How to Add Casters to a Chair

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Things You'll Need

  • Tape measure

  • Drill and bits

  • Hammer or mallet

  • Casters

  • Wrench (optional)

Keep drill level while drilling caster holes

Office chairs and dining chairs are frequently built with casters attached. You can add casters to any chair if the legs are built sturdy enough to support them. Choose a chair with wooden legs at least a quarter-inch thick in each direction. It is best if the chair has horizontal supports no more than any eight inches above the floor as adding casters will put pressure on the legs to spread them.

Step 1

Turn the chair upside down and brace it on something sturdy so that all four legs are up and flat with each other as they would be with the floor.

Step 2

Use a quick square to mark the center of each chair leg. Drill a hole in each leg keeping the drill as level as possible. Caster spindles vary from style to style and brand to brand. In general drill the hole to the depth and with the bit size recommended in the caster instructions.

Step 3

Wrap a piece of masking tape around the bit at a distance from the tip equal to the depth of the hole to make getting the correct depth easy. Do not force the drill, apply steady pressure to the drill and keep the bit as steady as possible. Blow the dust from the hole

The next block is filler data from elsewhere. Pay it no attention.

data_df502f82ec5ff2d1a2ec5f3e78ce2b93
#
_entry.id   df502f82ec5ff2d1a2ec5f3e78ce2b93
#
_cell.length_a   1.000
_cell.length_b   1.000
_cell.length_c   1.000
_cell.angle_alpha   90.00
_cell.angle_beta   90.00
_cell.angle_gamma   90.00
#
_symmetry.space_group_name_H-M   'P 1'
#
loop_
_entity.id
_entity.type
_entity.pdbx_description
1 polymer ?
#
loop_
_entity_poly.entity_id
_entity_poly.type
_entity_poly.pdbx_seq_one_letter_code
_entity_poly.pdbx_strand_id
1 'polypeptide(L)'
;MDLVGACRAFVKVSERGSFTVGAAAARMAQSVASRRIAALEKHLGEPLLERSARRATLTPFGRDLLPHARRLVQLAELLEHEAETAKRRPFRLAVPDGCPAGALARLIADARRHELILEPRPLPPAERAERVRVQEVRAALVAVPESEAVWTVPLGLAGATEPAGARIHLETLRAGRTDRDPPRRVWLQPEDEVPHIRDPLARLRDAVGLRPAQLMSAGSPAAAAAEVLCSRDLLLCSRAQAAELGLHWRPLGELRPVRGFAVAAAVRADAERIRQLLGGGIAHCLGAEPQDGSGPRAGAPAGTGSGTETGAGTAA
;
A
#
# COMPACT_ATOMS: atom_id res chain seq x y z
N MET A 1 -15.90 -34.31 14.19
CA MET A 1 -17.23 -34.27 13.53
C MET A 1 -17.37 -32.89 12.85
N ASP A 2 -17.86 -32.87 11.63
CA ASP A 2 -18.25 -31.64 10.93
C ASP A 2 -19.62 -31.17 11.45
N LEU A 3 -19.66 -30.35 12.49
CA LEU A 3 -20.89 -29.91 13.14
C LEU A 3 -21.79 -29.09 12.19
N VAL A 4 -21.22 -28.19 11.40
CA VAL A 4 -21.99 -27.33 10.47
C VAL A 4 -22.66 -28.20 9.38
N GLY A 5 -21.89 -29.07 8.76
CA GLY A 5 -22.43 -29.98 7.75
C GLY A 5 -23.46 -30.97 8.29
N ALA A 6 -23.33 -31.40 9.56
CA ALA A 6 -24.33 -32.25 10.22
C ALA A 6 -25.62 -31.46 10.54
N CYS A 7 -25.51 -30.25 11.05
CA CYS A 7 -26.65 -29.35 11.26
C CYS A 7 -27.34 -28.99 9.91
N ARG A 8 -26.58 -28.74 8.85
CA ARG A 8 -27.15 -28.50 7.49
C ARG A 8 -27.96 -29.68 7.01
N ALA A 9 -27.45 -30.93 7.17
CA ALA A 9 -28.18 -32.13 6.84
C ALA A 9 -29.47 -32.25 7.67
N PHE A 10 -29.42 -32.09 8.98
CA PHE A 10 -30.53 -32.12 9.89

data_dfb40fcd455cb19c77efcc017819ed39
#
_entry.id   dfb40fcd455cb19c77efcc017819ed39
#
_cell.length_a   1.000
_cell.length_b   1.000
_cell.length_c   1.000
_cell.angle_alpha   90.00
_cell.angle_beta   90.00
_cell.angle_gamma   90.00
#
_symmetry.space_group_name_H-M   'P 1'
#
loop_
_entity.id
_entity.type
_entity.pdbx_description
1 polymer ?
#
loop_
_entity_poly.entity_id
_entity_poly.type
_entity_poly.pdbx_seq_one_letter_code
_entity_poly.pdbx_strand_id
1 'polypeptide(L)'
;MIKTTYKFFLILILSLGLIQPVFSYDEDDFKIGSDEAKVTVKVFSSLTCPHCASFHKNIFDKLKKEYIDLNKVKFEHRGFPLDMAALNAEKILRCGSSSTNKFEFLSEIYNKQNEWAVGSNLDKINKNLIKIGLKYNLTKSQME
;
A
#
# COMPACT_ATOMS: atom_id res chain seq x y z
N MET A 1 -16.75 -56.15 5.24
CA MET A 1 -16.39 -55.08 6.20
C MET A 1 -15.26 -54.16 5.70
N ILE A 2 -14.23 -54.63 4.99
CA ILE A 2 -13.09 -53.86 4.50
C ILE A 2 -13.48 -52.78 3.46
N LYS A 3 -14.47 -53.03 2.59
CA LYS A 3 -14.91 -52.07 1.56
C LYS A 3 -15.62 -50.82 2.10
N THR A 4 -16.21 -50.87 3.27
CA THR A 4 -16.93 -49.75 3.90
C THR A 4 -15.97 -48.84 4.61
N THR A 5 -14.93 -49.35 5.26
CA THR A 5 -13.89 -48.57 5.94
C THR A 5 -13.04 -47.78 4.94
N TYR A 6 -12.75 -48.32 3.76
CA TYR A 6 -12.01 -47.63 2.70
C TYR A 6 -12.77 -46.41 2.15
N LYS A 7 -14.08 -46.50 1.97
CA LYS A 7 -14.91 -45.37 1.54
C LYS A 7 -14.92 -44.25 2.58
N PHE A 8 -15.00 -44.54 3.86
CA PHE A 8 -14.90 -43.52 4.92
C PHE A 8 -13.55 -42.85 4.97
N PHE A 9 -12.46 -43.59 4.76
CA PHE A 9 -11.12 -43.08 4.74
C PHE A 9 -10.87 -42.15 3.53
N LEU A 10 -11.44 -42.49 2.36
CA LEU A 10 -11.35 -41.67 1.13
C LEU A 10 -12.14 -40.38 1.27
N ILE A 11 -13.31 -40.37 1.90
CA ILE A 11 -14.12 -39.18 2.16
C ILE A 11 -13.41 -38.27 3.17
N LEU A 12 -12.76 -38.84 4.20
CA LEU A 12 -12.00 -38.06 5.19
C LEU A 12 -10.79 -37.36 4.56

Step 4

Set the spindle sleeve into the hole. Tap it flush with the bottom of the leg using a small hammer or rubber mallet. Repeat the drilling and sleeve installation with all four legs.

Step 5

Set the caster into the spindle and lock it in place. Use a wrench to attach casters with a nut at the bottom of the axle. Other casters have a spring loaded clip that snaps in place when they are slid into position in the sleeve. For this type a tap or two from a mallet or hammer may be needed to seat the caster completely. Consult the instructions for specific instructions for your casters.


Mark Morris

Mark Morris started writing professionally in 1995. He has published a novel and stage plays with SEEDS studio. Morris specializes in many topics and has 15 years of professional carpentry experience. He is a voice, acting and film teacher. He also teaches stage craft and lectures on playwriting for Oklahoma Christian University.